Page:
Author Jacqueline Wilson is the new Children's Laureate, recognising her contribution to literature for young readers around the world.
Wilson's books have been turned in plays and TV shows
Wilson, whose books include The Story of Tracy Beaker and Girls in Love, holds the distinction of being the most borrowed author in UK libraries.
She will hold the position of Children's Laureate for two years and wins a £10,000 bursary.
Previous holders were Quentin Blake, Anne Fine and Michael Morpurgo.
The appointment of a Children's Laureate recognises and highlights the importance of exceptional children's authors in creating the readers of tomorrow.
Wilson, who was selected by various peers in the world of children's literature to take the role of Children's Laureate, told BBC Breakfast she was "thrilled" with her new post.
"My job for the next two years is to promote the cause of children's literature, make it more high profile, encourage every child in the country to read more," said Wilson.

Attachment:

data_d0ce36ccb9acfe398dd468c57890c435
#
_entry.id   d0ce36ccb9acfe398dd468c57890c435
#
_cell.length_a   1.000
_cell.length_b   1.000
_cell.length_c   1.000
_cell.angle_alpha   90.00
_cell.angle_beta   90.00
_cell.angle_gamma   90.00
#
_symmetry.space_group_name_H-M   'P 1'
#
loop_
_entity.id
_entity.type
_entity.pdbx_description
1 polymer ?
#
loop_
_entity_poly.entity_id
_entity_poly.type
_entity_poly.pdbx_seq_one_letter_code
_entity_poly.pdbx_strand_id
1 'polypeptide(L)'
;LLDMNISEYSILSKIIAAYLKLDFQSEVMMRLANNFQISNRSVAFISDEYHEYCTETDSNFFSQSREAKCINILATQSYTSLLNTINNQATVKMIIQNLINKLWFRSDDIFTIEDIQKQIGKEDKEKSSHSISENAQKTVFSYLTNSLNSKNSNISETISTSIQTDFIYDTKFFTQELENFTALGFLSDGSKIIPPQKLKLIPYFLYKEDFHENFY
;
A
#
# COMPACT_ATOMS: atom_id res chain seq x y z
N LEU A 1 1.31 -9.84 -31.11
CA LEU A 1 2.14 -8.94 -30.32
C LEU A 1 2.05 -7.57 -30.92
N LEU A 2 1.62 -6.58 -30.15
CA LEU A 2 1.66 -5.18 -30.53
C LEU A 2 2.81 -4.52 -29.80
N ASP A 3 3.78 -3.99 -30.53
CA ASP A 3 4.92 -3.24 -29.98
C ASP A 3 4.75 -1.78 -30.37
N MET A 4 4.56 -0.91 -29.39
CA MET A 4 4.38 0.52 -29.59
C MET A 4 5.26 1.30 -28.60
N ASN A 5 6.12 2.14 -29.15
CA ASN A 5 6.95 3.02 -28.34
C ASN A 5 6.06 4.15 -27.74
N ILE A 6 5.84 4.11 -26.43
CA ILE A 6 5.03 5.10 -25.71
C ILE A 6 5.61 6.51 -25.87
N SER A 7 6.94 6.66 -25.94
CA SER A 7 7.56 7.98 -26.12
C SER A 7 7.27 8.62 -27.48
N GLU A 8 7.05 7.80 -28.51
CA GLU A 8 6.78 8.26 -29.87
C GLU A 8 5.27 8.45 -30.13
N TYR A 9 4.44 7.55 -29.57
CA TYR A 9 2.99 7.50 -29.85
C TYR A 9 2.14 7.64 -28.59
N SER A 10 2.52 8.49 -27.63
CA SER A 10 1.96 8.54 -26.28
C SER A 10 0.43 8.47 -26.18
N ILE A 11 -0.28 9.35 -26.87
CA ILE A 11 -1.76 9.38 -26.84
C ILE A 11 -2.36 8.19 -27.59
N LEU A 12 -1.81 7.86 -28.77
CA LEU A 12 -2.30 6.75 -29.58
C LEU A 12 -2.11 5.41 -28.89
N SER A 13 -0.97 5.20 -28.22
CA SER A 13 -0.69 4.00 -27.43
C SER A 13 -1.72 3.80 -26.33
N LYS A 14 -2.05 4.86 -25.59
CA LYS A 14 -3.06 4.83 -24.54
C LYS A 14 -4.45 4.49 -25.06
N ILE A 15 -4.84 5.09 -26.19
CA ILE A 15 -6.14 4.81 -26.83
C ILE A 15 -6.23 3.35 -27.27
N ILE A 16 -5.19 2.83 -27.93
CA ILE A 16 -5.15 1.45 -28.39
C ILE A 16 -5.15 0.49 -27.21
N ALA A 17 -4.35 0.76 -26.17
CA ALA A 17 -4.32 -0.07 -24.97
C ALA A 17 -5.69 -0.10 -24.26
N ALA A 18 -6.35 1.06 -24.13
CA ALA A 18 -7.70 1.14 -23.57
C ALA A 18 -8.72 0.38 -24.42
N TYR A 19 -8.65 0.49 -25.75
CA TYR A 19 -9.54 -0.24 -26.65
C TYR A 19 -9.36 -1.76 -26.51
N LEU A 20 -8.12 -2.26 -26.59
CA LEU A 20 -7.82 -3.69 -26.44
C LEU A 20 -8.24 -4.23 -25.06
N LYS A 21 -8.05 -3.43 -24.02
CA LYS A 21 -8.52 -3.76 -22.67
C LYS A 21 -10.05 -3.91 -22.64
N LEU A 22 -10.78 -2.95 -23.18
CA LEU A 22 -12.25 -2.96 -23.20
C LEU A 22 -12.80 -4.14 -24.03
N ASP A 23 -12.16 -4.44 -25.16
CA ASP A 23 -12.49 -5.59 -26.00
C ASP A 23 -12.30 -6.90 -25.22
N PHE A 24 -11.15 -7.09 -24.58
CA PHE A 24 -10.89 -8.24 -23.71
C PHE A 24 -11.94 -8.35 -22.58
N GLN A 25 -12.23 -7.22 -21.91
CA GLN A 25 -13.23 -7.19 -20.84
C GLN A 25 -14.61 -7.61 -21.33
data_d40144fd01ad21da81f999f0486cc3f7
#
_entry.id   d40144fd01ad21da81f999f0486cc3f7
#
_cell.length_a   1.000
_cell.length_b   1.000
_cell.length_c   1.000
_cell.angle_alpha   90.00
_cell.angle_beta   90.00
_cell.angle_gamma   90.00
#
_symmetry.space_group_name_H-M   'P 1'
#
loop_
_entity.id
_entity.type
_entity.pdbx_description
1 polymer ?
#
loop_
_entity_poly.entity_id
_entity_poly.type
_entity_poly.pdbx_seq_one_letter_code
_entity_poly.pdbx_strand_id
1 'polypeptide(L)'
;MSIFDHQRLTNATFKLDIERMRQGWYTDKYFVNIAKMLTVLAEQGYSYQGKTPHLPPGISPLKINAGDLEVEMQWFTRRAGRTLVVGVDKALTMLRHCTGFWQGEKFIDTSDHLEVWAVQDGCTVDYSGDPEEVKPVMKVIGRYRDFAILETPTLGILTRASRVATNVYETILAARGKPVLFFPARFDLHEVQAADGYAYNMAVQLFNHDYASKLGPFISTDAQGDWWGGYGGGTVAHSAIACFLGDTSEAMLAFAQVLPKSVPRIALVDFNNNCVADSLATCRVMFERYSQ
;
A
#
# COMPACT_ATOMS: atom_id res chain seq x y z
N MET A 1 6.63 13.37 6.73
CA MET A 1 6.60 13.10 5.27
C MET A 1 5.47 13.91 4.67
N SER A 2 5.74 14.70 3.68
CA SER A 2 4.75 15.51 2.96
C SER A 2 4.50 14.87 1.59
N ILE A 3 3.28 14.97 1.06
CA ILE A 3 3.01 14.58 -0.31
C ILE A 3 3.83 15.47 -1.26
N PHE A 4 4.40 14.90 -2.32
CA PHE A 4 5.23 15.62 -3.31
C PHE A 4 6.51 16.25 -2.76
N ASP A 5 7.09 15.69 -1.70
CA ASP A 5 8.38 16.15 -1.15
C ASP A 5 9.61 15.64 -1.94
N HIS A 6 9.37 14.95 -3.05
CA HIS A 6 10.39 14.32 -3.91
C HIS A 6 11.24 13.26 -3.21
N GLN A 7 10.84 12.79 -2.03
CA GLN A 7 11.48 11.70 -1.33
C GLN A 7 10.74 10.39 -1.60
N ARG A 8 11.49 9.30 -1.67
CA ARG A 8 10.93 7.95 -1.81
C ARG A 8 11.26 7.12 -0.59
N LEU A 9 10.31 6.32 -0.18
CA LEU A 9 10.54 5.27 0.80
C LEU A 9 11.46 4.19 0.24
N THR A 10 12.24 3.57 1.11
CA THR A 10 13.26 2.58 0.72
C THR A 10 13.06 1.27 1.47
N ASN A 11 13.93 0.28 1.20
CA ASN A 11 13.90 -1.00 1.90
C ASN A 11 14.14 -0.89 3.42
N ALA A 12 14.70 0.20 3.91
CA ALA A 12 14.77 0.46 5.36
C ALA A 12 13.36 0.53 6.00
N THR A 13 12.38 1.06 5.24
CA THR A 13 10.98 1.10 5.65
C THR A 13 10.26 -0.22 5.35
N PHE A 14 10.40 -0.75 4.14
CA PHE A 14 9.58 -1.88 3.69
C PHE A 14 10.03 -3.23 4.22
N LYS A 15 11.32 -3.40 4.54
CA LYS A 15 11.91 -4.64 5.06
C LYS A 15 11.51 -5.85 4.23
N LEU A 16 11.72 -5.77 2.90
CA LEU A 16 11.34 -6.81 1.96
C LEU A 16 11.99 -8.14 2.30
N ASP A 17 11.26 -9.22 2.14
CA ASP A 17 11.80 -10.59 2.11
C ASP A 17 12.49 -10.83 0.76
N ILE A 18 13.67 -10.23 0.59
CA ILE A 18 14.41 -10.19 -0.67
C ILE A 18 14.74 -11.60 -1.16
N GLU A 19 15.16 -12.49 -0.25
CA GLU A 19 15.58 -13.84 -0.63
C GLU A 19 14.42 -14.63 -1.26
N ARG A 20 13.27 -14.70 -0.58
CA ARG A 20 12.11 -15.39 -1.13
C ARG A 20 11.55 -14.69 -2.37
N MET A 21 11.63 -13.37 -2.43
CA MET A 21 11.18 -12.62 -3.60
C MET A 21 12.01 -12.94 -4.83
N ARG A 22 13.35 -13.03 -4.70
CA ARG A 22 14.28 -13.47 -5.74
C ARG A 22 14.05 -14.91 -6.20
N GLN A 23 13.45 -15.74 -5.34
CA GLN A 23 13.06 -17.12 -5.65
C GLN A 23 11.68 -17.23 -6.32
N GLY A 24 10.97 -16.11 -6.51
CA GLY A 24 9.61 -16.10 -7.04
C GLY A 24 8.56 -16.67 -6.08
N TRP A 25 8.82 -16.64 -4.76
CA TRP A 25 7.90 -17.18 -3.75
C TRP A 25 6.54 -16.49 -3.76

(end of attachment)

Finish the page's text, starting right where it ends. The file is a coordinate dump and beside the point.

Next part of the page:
"I am going to try very hard to encourage families, schools, hospitals and children's homes to start reading aloud to very young children.
"I think if you get a child interested in books before they can read themselves that will get them hooked on books."
Wilson has sold 30 million books worldwide but still manages to personally reply to every child who writes to her.
"This is a golden age of children's literature, no matter what your child is interested in there is a book out that will turn them into a big reader."
One of Wilson's bestselling books is The Illustrated Mum, which was turned into a Bafta-winning TV drama starring Michelle Collins.
Wilson's books tend to deal with often difficult social subjects shunned in other children's books such as divorce and bereavement.
Tracy Beaker, which has also been transformed in a popular CBBC drama, deals with children in care.
Many of Wilson's books have also been adapted for the stage, including Midnight and Bad Girls.
Her award was handed out at a ceremony in London and announced by Arts Council chairman Christopher Frayling.